A movie buff in northern France goes blind after watching a short anonymous horror film. He calls on Lucie his ex-girlfriend and a cop in Lille, to take the film to an expert film analyst. The expert demonstrates that the film, made in Canada in 1955, contains subliminal images and a whole other hidden movie of little girls torturing rabbits. He is soon found brutally murdered and the film stolen.

Four bodies missing part of their skulls, their eyes, and hands are found buried by a crew laying a pipeline and the profiler Sharko is brought in to explore the crime. They make a connection to a triple murder of girls in Egypt in 1994—the three girls who did not know each other were found in different places with their brains and eyes missing.

Sharko and Lucie begin to unravel the mystery by tracking the people in the film and those who made it. Sharko goes to Egypt; she goes to Canada –both nearly lose their lives as a result. Their research brings them closer to linking the seemingly disparate murders to occult military operations, involving the French Foreign Legion and the CIA.

They solve the crime, but the ending is disturbing.


Notwithstanding the claim that the events and characters are a “product of the author’s imagination” or they are “used fictiously” and any resemblance is “entirely coincidental,” this thriller trades on a wide variety of true historical events.

A central premise is the notion that mass hysteria could be provoked by subliminal, visual messages (as in a film) and that it could be communicated with a detectable alteration in nervous structures: Syndrome E. An investigator interested in the condition needs access to the brains and eyes of those affected, and might be motivated to kill in order to obtain them.

Sharko (like Charcot, get it?) is a damaged investigator working as a profiler. After losing his wife and child, he sinks into severe depression and paranoid schizophrenia. His hallucinatory side-kick, the little girl Eugenie, is a palpable character in this novel who makes important contributions to his work. Indeed, Sharko’s generous boss believes that he is better at his job when his illness is active.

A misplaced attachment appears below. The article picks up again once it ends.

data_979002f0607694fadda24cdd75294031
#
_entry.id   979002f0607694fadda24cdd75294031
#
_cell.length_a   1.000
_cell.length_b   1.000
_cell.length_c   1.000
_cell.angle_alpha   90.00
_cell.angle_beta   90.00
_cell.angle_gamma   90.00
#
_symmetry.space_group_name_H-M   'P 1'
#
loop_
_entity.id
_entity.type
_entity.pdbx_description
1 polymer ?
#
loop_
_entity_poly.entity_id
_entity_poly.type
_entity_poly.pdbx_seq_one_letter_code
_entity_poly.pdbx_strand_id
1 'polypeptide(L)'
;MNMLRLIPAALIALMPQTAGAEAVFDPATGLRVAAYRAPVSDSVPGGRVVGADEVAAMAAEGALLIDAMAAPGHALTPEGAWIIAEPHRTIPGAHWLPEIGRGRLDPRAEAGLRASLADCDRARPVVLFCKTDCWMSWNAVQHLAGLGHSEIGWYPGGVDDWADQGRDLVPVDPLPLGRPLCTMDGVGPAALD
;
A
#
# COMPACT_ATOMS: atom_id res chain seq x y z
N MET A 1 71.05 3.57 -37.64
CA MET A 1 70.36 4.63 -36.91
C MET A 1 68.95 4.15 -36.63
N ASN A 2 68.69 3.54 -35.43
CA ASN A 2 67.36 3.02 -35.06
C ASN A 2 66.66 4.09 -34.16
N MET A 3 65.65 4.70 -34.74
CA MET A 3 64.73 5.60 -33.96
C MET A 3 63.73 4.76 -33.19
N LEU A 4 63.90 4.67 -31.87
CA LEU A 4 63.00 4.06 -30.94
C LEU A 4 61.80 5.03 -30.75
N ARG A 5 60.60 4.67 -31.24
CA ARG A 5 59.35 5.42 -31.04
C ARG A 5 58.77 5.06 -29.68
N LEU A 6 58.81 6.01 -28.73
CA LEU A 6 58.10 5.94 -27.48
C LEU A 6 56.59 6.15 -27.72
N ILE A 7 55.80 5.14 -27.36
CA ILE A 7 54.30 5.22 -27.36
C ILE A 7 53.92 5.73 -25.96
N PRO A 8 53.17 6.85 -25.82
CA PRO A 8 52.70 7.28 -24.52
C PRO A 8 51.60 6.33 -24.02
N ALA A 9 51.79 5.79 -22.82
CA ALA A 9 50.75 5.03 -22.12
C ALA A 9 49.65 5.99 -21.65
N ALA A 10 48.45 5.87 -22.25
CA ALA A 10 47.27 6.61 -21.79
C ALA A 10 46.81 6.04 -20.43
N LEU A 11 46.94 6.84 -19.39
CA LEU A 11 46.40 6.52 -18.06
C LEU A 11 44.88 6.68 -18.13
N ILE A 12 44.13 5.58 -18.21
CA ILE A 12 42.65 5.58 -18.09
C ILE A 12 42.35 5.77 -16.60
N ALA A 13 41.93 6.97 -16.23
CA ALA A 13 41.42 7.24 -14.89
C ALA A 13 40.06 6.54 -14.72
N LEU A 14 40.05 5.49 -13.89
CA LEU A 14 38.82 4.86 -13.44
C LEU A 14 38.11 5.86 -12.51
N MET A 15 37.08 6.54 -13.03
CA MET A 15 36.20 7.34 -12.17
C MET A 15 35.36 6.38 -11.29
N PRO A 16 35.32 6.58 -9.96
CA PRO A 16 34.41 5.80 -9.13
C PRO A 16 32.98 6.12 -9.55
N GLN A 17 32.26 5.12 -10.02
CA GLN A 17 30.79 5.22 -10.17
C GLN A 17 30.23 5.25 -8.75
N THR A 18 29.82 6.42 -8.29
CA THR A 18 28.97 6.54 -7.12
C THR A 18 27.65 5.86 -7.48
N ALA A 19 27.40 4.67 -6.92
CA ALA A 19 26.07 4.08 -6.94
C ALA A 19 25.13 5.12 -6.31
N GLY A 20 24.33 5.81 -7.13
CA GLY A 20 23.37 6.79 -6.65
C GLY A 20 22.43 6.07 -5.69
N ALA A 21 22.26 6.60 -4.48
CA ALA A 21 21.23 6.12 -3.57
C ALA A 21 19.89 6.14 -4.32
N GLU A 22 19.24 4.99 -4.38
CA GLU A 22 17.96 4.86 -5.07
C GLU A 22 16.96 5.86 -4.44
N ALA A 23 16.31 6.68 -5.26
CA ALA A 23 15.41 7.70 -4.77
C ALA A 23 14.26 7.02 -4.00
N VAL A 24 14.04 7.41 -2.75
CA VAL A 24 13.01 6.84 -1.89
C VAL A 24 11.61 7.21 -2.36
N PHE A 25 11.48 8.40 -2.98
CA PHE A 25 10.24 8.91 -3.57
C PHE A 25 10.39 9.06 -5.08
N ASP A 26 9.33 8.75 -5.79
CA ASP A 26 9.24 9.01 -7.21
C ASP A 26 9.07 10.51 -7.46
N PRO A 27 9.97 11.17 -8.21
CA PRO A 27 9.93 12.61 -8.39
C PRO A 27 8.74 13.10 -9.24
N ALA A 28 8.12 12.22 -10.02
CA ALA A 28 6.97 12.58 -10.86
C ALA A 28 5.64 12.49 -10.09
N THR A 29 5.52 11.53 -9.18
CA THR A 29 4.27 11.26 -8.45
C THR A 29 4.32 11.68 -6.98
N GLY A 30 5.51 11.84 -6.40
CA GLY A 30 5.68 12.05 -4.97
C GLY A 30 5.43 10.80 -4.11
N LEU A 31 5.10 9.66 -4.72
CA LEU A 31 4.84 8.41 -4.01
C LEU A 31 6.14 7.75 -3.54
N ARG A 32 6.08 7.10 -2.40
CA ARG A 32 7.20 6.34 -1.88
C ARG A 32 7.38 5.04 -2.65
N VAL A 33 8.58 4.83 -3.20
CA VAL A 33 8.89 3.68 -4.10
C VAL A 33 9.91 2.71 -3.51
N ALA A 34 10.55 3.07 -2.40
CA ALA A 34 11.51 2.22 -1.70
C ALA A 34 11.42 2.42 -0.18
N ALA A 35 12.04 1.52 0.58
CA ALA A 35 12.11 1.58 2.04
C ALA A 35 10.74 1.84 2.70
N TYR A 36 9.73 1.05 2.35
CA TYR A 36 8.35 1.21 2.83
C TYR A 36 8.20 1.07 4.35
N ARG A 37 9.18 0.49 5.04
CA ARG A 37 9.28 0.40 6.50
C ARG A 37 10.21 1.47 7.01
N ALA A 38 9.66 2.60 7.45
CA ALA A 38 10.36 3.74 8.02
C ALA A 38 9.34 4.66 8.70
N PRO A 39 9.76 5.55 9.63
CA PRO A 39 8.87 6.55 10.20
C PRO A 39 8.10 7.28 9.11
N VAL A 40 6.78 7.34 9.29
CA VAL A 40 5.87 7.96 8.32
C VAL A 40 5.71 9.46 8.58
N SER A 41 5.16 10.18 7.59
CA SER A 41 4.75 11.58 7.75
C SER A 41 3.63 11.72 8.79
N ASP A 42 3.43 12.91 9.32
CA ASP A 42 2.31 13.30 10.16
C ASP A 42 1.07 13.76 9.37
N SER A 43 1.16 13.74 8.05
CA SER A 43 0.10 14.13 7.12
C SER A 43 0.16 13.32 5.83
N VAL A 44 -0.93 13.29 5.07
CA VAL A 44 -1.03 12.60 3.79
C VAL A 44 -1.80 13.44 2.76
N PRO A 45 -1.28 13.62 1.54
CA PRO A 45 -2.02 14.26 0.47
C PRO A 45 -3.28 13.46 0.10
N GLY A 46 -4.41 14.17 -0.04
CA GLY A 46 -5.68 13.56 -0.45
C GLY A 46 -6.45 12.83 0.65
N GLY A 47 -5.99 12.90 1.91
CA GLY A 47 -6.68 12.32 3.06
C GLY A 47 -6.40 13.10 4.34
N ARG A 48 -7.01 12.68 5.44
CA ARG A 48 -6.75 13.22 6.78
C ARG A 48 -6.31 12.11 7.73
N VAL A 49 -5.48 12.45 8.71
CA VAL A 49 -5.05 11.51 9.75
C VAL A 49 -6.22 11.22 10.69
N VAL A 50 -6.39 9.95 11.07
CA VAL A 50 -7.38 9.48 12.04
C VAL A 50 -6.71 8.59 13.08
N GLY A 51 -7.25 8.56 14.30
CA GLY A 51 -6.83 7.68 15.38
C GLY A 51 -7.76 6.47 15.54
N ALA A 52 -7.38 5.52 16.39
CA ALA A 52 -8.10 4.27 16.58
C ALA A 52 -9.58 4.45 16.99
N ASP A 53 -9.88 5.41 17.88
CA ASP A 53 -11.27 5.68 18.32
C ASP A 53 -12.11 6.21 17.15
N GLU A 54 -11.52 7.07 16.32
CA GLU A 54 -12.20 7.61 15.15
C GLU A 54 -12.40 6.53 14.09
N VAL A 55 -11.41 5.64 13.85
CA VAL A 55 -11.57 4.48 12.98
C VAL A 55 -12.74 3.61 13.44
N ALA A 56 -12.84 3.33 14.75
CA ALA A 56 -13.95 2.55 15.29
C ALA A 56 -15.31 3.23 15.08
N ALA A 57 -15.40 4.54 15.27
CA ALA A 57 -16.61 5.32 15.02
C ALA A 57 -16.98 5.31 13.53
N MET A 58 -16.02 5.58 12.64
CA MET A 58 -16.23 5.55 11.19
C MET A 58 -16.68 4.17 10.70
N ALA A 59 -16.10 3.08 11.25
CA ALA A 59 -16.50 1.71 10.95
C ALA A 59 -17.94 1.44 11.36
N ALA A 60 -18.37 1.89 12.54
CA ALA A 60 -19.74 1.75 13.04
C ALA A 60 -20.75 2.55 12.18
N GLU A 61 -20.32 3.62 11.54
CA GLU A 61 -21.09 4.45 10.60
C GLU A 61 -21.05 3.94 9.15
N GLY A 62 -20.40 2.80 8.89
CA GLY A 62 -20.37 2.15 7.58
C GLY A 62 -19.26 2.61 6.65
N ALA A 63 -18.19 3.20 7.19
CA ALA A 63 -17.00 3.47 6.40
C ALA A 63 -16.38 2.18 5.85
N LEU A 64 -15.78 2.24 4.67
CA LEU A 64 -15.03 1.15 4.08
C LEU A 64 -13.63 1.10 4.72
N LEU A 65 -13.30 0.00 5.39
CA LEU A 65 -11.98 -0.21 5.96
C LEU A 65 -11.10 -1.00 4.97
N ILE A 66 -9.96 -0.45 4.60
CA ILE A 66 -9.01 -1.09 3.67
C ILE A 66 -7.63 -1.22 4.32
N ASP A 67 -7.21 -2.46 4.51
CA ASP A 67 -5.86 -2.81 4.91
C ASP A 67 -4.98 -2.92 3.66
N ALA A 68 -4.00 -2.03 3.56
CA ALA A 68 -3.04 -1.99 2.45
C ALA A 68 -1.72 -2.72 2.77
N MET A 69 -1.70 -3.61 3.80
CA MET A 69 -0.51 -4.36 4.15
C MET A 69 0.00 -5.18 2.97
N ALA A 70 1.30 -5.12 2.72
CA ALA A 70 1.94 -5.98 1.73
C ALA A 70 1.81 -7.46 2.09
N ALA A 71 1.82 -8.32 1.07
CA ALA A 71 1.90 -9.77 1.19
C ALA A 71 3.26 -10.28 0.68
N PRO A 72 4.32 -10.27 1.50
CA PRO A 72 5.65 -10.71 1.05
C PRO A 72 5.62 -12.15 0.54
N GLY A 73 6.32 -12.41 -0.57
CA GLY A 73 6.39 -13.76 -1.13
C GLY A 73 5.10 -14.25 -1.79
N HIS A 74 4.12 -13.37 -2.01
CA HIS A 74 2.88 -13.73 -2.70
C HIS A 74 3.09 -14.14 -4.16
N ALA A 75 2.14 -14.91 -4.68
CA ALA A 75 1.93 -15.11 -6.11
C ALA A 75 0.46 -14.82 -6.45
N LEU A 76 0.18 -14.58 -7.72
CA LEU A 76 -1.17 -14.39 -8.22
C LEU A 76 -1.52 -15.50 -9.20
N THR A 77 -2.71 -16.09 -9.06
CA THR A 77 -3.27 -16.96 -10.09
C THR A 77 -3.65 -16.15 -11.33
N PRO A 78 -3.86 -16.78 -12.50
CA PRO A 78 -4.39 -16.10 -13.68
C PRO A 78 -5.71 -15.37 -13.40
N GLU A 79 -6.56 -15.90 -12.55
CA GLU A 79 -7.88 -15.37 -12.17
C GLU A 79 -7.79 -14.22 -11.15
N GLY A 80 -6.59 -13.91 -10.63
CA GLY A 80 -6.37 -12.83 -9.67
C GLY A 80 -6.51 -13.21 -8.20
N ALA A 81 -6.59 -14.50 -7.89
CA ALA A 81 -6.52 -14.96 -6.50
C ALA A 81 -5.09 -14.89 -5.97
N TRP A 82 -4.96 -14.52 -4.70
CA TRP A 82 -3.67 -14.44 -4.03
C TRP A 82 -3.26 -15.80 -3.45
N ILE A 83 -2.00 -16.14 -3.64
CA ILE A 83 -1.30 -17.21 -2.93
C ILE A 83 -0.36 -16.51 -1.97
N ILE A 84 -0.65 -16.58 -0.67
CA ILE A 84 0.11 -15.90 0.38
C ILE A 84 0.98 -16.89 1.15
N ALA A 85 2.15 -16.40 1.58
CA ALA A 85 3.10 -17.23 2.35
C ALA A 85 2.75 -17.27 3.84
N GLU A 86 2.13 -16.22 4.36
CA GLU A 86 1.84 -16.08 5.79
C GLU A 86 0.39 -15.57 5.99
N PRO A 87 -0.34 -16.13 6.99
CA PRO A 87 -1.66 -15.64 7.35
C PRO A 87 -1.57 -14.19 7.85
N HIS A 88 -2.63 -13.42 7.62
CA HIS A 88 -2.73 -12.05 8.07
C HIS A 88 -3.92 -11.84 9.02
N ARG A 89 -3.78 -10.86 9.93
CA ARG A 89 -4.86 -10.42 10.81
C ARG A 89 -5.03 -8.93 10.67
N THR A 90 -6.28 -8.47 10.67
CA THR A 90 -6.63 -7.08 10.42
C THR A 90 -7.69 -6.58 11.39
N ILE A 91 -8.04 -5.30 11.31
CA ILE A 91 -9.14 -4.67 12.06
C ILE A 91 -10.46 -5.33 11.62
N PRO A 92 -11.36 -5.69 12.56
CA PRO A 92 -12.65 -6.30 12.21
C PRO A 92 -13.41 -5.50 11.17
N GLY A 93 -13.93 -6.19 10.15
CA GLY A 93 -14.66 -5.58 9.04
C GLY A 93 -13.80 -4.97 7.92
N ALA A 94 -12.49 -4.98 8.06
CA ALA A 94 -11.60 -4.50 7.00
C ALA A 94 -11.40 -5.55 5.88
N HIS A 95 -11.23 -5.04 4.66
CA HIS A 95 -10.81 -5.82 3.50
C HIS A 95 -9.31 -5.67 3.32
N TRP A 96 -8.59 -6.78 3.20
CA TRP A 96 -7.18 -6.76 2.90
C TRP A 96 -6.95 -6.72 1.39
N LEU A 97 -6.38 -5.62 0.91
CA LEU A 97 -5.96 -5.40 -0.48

Fifteen years younger, blonde, perky Lucie is a single mother of twins, one of whom is ill in hospital. Her obsession with work and solving crime is tempered by maternal guilt at her multiple absences. The least convincing part of the novel is the budding romance between the two, although it will surely participate in the forthcoming film.

Episodes of mass hysteria that result in horrific violence occur throughout the novel as possible examples of Syndrome E: Nazi murders, Rwandan genocide, Amityville. An explicit connection is made to the real CIA-funded experiments at the Allan Memorial Institute in Montreal conducted by Ewan Cameron called Dr. Ewan Sanders in the novel. (See in this database, Anne Collins and Harvey M. Weinstein). The experiments spill over to add CIA-funded torture to the other miseries brought upon the Duplessis orphans incarcerated in psychiatric hospitals, recently the subject of the medico-historical gaze.


Translated from the original  2010 French  by Mark Polizzotti


Viking Penguin

Place Published

New York



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